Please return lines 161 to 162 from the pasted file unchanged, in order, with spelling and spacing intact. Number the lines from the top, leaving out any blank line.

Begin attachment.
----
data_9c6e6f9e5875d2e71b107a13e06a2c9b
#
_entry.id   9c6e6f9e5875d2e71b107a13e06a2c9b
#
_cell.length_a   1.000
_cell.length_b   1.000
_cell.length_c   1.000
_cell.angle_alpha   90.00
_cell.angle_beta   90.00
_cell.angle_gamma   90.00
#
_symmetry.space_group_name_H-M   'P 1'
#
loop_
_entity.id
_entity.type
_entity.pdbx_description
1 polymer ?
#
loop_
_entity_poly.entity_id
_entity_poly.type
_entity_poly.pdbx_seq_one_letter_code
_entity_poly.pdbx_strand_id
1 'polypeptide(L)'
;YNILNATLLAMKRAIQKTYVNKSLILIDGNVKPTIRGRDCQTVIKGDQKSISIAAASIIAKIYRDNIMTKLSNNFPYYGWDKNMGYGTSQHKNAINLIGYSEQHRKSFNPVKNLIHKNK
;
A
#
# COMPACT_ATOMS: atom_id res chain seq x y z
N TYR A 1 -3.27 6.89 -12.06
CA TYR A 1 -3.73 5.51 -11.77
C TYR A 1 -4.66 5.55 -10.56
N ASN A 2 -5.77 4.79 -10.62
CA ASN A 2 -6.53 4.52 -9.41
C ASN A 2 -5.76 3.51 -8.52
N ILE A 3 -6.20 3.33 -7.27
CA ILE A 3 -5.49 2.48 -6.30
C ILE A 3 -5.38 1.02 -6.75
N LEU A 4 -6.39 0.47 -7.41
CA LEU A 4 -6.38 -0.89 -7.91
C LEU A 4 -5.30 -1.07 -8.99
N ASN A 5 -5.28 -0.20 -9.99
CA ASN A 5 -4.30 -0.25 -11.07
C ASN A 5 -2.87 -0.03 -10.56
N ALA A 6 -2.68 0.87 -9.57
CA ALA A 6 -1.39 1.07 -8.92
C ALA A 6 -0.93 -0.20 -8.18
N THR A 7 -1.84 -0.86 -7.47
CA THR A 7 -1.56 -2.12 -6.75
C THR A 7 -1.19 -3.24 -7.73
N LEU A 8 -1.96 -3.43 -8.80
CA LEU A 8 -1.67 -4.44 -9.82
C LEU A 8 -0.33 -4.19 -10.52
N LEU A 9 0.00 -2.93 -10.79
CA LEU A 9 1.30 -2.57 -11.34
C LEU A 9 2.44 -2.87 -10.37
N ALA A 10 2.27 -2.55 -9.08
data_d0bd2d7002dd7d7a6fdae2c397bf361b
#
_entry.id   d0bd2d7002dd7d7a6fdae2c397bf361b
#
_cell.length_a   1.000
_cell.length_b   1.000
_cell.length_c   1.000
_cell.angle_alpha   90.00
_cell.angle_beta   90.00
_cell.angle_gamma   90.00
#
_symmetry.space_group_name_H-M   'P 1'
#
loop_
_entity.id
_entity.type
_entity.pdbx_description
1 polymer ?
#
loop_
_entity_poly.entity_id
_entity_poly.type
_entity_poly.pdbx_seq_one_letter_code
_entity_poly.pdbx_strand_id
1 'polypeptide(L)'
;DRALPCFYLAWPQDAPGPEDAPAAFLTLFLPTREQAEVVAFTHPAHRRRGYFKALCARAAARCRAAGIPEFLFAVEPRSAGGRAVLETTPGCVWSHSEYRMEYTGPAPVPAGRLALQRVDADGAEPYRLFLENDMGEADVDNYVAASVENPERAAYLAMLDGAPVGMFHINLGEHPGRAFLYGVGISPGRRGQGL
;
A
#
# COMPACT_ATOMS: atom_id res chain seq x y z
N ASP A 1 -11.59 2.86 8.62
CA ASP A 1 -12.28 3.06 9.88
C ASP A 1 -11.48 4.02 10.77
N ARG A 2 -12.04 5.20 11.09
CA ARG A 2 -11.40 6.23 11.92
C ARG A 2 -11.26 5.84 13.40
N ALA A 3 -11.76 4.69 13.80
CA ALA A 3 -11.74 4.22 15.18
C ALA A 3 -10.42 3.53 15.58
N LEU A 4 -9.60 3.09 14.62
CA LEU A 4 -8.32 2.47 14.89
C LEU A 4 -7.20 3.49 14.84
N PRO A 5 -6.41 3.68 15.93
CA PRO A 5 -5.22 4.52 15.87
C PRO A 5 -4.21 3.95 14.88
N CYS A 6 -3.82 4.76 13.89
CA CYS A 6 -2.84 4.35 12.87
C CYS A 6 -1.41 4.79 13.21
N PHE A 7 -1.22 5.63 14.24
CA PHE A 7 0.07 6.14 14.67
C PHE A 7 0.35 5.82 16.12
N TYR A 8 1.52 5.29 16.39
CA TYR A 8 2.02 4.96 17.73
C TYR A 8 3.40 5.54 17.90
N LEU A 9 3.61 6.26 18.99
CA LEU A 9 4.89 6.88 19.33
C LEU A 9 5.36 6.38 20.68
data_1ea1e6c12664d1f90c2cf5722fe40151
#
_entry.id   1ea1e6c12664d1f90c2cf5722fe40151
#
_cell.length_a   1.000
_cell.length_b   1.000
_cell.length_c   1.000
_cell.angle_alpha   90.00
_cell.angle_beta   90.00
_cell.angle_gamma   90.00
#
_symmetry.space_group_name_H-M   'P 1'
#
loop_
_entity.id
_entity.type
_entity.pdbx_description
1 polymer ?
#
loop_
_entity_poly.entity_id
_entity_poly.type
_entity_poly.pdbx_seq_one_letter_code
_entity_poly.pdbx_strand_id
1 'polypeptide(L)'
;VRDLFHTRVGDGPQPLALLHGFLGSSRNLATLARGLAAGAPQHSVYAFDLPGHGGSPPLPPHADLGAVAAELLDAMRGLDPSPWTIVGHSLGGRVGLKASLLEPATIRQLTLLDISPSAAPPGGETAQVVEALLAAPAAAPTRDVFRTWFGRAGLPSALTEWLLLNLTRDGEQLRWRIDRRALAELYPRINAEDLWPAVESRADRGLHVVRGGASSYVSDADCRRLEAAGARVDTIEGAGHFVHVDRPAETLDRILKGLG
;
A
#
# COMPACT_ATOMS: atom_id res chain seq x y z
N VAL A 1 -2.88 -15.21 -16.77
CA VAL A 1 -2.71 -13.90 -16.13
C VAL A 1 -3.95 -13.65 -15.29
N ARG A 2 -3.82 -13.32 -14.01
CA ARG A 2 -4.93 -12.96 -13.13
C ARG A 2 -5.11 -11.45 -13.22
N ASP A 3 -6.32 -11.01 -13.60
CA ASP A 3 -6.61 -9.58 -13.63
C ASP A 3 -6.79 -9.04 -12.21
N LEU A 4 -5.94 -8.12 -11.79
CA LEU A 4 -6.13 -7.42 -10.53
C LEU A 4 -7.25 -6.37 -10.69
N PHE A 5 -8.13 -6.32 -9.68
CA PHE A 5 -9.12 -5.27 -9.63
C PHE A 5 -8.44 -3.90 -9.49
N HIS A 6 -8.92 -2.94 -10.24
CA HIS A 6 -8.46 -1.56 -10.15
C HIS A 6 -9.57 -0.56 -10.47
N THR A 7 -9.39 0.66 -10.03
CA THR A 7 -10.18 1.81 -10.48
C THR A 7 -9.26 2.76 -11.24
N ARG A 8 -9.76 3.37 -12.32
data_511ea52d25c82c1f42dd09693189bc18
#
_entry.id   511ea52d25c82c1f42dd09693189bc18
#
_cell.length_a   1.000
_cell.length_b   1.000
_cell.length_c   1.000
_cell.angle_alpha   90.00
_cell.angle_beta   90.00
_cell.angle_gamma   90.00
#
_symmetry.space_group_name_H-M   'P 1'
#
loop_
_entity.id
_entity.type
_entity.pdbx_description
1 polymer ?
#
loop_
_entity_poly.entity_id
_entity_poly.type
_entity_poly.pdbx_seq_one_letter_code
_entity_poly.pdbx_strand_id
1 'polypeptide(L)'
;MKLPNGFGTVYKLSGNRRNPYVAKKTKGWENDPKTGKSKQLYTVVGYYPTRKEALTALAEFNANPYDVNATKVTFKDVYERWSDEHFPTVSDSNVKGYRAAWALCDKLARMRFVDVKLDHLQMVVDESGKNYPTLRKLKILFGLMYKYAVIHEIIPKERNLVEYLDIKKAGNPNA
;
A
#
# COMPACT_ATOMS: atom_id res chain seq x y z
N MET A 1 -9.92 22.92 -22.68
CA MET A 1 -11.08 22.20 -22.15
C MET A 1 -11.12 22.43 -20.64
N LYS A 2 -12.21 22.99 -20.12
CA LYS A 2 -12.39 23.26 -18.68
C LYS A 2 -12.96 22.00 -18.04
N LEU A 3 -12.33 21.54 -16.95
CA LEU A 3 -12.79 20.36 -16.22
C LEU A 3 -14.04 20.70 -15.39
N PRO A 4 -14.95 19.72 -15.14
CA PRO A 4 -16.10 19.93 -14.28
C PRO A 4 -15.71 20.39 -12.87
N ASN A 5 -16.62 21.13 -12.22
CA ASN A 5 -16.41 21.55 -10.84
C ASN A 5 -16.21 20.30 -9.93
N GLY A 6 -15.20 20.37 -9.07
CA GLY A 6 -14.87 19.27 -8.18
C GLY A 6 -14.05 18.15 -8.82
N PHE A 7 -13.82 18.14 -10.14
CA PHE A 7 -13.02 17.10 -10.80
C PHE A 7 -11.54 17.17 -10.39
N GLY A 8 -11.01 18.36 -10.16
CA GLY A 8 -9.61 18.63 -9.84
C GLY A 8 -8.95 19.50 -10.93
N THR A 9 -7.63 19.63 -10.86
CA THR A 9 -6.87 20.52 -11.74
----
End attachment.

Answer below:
N HIS A 6 -8.92 -2.94 -10.24
CA HIS A 6 -8.46 -1.56 -10.15